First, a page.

Last year, I read a nonfiction book about the invention of the first submarine, the American Turtle. (Bushnell's Submarine by Arthur Lefkowitz) ATTACK OF THE TURTLE is a fictionalized account of the invention and launch of the first submarine. David Bushnell, the inventor, comes to town and his brother and cousin (invented, fictionalized cousin) are there to help him every step of the way. Blending history with fine storytelling, ATTACK OF THE TURTLE is a fine story of a young man's coming of age. Nathan Wade, though tall for his fourteen years, has many fears. He's afraid of the local bully. He's afraid of the water. It's not that he lacks the ability to excel, he just lacks confidence in his ability. He thinks he's not good at farming. He thinks he's not good at fishing. He thinks that he'll never find a place where he fits in. And then the war starts. He thinks that there is nothing he can do. He's too afraid to fight--and too young. He feels lost and confused. His father is fighting in the army. His cousins are preparing to fight. Every day more men are joining the army and preparing to fight for what they believe in. Yet he's scared that he'll be picked on by a few local boys? It just doesn't seem right. Then he decides to fight a war of his own--a war against fear. Can Nathan learn about real courage? Can he make a real difference in his own way?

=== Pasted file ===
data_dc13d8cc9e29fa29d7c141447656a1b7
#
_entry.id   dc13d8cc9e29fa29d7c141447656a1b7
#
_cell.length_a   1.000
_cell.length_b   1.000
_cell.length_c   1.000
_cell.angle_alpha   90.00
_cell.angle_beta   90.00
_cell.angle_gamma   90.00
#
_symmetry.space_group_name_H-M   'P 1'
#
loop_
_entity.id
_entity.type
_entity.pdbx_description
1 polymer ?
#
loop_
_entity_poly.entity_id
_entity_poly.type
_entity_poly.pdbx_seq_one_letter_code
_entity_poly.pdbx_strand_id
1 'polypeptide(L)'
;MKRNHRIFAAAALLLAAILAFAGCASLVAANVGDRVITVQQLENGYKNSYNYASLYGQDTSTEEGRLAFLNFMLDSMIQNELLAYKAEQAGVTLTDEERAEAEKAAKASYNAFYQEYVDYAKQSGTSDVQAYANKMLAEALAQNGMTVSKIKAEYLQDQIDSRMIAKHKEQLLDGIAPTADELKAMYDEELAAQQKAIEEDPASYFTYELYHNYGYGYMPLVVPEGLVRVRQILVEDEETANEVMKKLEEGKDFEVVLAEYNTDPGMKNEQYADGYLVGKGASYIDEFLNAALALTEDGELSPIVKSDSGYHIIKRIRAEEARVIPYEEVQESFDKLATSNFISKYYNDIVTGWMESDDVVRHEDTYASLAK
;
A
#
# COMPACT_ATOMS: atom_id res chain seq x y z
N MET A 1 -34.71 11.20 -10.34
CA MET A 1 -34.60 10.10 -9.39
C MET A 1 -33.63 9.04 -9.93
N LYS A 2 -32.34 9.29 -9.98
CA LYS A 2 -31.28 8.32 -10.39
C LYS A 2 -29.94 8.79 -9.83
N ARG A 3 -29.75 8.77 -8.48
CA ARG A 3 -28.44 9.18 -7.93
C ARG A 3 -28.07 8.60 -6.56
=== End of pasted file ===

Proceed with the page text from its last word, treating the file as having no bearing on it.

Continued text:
Attack of the Turtle is historical fiction at its best: a blending of everyday struggles that everyone can understand, and some important 'historical' events.
Posted by Becky Laney, regular contributor.
Becky's Book Reviews: http://blbooks.blogspot.com/
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